VW Pays Millions in 3.0-Liter Diesel Defeat Device Case

2016 Porsche Cayenne Diesel , one of the models named in the defeat device settlement. (Photo courtesy Princeton Porsche)


SACRAMENTO, California, May 18, 2017 (ENS) – Volkswagen will pay US$225 million, including $66 million to California, for harm resulting from the sale of its 3.0-liter diesel passenger cars that included emissions control “defeat devices,” under partial consent decrees signed Wednesday.

These consent decrees are distinct from one approved earlier for harm from VW’s 2.0-liter diesel cars with a similar defeat device.

U.S. District Court Judge Charles Breyer signed the agreements between the automaker, the California Air Resources Board (CARB), the U.S. Environmental Protection Agency and the U.S. Department of Justice.

A 2016 Porsche Cayenne Diesel , one of the models named in the defeat device settlement. (Photo courtesy Princeton Porsche)

One decree is a national agreement; the second is California-specific. California will receive $41 million from the national agreement and $25 million under the California agreement.

“These agreements close another chapter in one of the most sordid efforts to evade air quality regulations ever uncovered by CARB’s engineers and technicians,” said Richard Corey, executive officer of the California Air Resources Board. “It is now time to get on with the serious business of mitigating the environmental harm caused in this case, and continue our efforts to make sure nothing like this occurs again.”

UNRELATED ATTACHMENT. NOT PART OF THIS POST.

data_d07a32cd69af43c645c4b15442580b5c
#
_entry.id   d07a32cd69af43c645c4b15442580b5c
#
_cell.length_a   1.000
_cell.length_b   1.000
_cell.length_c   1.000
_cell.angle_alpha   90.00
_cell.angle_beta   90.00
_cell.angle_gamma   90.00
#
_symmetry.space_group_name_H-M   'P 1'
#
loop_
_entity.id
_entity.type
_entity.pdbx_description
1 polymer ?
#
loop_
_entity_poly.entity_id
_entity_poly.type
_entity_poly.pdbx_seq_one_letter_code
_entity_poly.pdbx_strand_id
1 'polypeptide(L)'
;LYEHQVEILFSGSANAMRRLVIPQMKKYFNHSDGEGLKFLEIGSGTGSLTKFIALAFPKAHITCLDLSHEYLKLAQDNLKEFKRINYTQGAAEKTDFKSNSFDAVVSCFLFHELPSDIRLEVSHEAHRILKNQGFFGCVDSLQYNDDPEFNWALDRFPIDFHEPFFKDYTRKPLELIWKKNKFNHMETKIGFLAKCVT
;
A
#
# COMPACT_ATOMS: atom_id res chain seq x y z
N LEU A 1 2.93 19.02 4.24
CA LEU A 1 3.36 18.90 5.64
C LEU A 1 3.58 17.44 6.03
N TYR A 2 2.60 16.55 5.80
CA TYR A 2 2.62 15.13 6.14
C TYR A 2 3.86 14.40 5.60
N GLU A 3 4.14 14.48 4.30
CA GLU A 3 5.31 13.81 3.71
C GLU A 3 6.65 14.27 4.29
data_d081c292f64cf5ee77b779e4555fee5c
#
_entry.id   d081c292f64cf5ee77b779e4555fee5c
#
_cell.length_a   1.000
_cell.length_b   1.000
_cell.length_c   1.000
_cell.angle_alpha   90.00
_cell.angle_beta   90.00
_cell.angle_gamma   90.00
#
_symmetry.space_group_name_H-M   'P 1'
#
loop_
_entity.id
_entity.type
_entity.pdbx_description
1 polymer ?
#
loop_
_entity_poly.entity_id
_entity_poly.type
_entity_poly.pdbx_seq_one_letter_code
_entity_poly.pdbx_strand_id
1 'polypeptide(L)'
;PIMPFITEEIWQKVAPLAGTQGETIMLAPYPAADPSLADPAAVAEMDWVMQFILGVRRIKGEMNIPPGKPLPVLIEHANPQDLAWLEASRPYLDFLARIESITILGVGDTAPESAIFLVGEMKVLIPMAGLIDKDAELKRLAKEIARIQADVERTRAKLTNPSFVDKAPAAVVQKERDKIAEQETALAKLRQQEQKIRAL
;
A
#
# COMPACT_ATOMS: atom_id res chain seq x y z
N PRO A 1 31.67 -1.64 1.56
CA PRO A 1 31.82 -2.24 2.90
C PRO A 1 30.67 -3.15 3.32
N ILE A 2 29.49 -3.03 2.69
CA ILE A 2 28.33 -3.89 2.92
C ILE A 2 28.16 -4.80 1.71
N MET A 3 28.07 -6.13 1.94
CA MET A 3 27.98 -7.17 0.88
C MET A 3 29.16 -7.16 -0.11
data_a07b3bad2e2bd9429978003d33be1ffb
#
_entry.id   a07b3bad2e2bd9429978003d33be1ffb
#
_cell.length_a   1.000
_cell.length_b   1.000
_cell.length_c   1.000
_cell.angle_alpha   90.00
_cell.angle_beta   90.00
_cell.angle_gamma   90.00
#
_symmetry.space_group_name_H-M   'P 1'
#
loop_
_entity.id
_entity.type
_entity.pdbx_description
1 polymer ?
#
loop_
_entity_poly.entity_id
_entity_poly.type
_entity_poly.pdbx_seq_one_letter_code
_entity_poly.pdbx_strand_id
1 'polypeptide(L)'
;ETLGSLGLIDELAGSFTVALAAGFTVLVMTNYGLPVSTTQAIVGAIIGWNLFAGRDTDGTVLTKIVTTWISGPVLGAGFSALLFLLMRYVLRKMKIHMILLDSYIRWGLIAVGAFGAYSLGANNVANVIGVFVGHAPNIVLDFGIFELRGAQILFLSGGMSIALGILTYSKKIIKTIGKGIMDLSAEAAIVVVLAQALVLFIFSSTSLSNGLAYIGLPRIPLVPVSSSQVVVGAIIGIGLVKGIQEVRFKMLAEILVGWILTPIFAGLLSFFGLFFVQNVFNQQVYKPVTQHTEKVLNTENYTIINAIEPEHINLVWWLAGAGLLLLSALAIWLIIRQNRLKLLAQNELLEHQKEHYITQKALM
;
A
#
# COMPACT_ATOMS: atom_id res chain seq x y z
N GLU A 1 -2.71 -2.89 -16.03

VW admitted to CARB engineers in November 2015 that it installed “defeat devices” that altered the operation of emissions control equipment in light-duty, 3.0-liter passenger vehicles manufactured and sold between model years 2009 and 2016.

There are about 87,000 of these vehicles in the United States and some 17,000 in California.

California will receive about $41 million from the national mitigation trust for the environmental damage caused by VW’s deception.

This money will be spent on projects to reduce smog-producing pollution, such as incentivizing clean, heavy-duty vehicles and equipment in disadvantaged communities.

In a separate California decree, an additional $25 million dollars will be invested to advance availability of cleaner vehicles in California’s disadvantaged communities.

The two sums together will provide funding to mitigate all past and future environmental harm resulting from the operation of the 3.0-liter vehicles in California.

The state will undertake a public process to allow members of the California Legislature and the public to provide input and comments on potential mitigation projects to be funded by the settlement.

VW also agrees to place a second Green City project in California. This could include such features as zero-emission vehicle (ZEV) ridesharing projects or ZEV transit and freight applications.

The selected city must have a population of about 500,000 and consist primarily of disadvantaged communities. A first Green City was called for in the Consent Decree for the 2.0 liter vehicles. No city has yet been named.